“I’ll be careful, Papa. I promise. But I’d love to see Italy again. It’s so unlike Rolbos over there – people dress properly; they don’t discuss the weather all the time and there are theatres and music and art and museums – I long for those, Papa.”
Old Marco stares at her with his rheumy eyes. Its funny, he thinks, how your vision changes as you get older. Objects become dim – but it is the future that swims into focus. Yes, his daughter should go. Go and get it out of her system. Go and get Giovanni off their backs. One of these days he’ll be dead, and if Lucinda hasn’t resolved the situation by then, he won’t be able to help her. No, it’s better to let her go now, get it behind them and let her come back. Only then will he be able to rest in peace…
“Ja, it shows you.” Vetfaan sits down at the counter. “Women! You never know with them.”
Boggel is still at the window, staring at the last cloud of dust on the road to Grootdrink. Yes, he thinks, this is the way it is. If she wants to go and get Giovanni out of her system, then so be it. She must fight her own demons.
People think adults outgrow the sadness of being an orphan. Maybe some lucky ones do: those that find happiness and peace in the arms of a loving and understanding companion. But there is a wound that only heals with a scar: the idea that nobody wanted you. Your parents – for whatever reason – rejected the child they created. True, sometimes there is no choice. Parents die. Some end up in jail. Others may have a variety of good and legitimate reasons why their children end up in an orphanage – and it is quite different to being adopted as well. There can be no greater sacrifice for a mother to stand back to allow someone else take care of her baby. But…in Boggel’s case the lingering fear of rejection has never completely disappeared.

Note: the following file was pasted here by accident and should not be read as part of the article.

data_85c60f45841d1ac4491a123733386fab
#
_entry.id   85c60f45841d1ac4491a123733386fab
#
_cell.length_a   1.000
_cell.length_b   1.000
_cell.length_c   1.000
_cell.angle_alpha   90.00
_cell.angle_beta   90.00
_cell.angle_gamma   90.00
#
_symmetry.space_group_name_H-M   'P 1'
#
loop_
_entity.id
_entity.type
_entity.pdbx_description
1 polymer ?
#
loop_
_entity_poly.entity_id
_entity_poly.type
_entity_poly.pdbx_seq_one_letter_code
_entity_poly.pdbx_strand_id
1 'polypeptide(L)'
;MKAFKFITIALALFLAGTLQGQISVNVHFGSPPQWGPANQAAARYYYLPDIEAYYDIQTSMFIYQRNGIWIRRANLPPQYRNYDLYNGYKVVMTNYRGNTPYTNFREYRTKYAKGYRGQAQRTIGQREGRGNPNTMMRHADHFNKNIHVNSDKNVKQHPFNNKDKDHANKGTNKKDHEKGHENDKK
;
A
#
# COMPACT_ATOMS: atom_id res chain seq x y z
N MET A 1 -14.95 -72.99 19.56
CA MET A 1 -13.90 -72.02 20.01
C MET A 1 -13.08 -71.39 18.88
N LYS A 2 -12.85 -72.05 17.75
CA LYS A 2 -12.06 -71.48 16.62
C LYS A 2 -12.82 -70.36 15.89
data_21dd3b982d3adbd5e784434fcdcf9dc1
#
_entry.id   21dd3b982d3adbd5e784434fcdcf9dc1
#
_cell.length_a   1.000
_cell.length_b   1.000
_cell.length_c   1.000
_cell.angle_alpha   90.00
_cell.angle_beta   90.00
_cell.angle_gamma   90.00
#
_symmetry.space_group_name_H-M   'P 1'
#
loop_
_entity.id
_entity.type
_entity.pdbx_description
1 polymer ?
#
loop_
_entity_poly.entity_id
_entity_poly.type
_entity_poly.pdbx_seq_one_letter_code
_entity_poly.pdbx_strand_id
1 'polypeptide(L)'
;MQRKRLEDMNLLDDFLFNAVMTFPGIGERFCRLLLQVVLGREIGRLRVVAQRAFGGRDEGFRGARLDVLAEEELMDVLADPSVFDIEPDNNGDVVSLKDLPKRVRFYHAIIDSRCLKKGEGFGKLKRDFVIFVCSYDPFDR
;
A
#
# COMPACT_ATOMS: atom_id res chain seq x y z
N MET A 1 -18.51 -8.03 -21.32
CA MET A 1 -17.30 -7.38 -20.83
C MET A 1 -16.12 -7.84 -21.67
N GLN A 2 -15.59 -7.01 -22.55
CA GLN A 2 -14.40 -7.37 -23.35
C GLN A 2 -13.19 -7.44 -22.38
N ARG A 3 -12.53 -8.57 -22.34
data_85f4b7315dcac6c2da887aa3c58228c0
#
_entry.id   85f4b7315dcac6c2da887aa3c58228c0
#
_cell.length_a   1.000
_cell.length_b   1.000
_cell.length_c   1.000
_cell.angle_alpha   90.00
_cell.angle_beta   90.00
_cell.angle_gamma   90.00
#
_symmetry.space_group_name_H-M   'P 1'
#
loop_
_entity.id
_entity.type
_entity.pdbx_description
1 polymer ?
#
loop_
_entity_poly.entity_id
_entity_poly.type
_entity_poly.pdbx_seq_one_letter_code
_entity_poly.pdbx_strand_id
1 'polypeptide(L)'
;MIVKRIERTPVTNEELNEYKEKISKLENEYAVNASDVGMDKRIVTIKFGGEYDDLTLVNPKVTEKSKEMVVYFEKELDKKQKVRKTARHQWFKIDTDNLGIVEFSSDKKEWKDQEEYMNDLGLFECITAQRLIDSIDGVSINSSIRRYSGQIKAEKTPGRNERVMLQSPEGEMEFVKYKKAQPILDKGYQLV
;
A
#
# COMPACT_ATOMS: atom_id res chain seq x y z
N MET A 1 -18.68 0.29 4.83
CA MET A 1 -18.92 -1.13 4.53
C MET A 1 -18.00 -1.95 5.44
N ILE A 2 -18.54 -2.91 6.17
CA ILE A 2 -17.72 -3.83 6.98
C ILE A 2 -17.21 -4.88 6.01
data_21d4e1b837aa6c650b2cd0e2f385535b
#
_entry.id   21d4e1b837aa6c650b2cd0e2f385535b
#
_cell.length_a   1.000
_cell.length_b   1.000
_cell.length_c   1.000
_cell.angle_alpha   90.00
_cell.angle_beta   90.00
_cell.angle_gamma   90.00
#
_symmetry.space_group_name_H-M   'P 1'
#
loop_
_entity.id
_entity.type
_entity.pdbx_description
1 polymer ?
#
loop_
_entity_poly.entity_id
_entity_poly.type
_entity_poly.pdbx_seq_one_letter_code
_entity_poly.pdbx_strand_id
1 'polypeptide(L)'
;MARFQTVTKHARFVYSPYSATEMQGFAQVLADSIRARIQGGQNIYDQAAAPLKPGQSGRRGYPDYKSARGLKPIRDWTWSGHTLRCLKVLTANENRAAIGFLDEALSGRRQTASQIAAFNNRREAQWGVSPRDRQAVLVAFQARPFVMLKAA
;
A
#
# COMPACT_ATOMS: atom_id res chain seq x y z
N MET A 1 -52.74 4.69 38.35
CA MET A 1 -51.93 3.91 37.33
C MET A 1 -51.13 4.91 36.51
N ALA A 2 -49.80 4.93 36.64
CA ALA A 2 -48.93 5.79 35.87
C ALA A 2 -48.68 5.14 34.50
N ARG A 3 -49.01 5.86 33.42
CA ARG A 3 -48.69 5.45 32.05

Gertruida once said Boggel is in the perfect place: a bar in Rolbos. After all, is it not so that after a few drinks, everybody becomes your best friend? What better place, then, to find acceptance? Despite Gertruida’s logic, the scar of the past and the fear of the future cause Boggel to come to a decision when he finally turns around from the window.
Vetfaan watches as the bent little man shuffles out of his bar. He’ll have to talk to Gertruida – Lucinda’s leaving will have a profound effect of Boggel’s life. Even for a hardened old bachelor like Vetfaan, it is hard to see a man so downcast about a relationship that just started growing.
“Oh well, I’ll just have to help myself,” he mutters as he reaches over the counter for a beer.